Kurgo, a Massachusetts-based startup that makes dog travel gear and accessories, has recently gone viral thanks to its innovative dog friendly workplace for company policies. Every Kurgo employee is allowed to bring their dog to work, and the workplace is specifically designed to accommodate their 4-legged friends.

The offices have numerous dog-friendly amenities including a low water fountain, fake grass, indoor play areas, toy baskets, easy-clean floors, chairs at dog-petting height, a dog-biscuit-stocked kitchen and even a dog slide.

Employees can walk their dogs at lunch time, and no one has to worry about their pet being left alone at home. Kurgo co-founder Kitter Spater has noticed great benefits from making his office space dog-friendly, and he hopes the practice will catch on – check out Spater’s hashtag #dogsallowed on Instagram to see other businesses that are opening their doors to canine friends.  

Why Should You Consider Making Your Workplace Furry-Friendly?

Because studies show that employees who are allowed to bring their pets to work experience lower stress levels, higher levels of job satisfaction, increased productivity, higher morale and increased co-worker cooperation. According to Spater, “the office dogs help us to be more collaborative and focused…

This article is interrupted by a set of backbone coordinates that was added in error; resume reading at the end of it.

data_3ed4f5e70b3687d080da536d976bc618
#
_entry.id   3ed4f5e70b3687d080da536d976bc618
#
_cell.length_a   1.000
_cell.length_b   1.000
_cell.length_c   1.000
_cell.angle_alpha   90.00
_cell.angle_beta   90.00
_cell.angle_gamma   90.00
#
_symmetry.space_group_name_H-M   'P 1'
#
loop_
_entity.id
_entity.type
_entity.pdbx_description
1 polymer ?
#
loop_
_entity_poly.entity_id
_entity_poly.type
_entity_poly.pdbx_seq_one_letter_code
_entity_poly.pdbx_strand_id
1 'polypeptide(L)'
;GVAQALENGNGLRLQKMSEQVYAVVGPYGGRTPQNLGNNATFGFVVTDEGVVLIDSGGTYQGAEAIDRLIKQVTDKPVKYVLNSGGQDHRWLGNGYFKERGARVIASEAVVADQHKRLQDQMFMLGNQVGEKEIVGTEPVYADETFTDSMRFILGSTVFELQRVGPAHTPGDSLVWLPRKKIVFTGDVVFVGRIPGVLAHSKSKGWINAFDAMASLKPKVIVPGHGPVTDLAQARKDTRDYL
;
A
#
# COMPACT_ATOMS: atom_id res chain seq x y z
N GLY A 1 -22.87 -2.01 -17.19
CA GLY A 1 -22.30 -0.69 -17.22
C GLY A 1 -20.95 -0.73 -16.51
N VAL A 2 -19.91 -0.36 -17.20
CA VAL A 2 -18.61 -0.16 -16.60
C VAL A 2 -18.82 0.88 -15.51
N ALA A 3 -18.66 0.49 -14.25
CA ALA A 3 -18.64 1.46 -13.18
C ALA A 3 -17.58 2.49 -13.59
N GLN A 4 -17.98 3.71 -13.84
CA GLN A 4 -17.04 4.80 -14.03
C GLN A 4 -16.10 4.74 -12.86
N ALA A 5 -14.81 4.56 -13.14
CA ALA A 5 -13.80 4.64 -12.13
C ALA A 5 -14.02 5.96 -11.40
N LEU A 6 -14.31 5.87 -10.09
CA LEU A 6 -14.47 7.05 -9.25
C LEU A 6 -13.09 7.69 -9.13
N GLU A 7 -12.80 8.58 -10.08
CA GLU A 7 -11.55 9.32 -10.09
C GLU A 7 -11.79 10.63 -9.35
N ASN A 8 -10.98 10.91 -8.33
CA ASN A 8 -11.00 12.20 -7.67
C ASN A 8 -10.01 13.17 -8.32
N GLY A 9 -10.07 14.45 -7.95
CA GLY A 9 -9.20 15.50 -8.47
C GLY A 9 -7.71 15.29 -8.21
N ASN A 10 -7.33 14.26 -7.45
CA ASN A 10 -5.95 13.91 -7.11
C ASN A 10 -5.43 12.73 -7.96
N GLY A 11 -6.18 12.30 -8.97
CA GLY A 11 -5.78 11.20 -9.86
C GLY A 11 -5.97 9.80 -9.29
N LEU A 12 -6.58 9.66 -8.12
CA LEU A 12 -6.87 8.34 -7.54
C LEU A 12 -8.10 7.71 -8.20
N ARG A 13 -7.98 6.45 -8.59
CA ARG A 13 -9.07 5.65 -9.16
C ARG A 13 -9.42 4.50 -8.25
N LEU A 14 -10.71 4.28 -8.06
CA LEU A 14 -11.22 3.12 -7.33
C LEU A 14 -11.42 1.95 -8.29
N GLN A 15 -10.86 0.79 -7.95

But probably the most important benefit of being a dog-friendly office is the levity and humour they bring. It’s hard to be stressed or take things too seriously with dogs running around and snoring under your desk.” Other pet-friendly companies out there include Google (their Sydney office has a resident pet parrot!), Ben & Jerry’s, Amazon and Klutz.

Things To Consider Before You Open Your Doors To The Wider Animal Community

Before you jump on the #dogsallowed (or the more general #petsallowed) bandwagon, it is important that you lay down the ground rules and prepare your workplace in advance. Before letting pets into your workplace, you need to:

  • Chat to your employees and see how they feel about having pets wandering around the office!
  • Make sure that you have a ‘pet-free’ zone for employees who are allergic to, or uncomfortable around, pets
  • Define acceptable and unacceptable pet behaviour
  • Define which pets are allowed
  • Provide basic pet necessities including water, snacks and waste solutions (i.e. self-cleaning litter boxes)
  • Make sure that you abide by any legal regulations that apply to your state or country

If you have a soft spot for pets and would like to see you employees performing at their best, making the dogs allowed transition might be worth it! What do you think? Would you like a dog friendly workplace?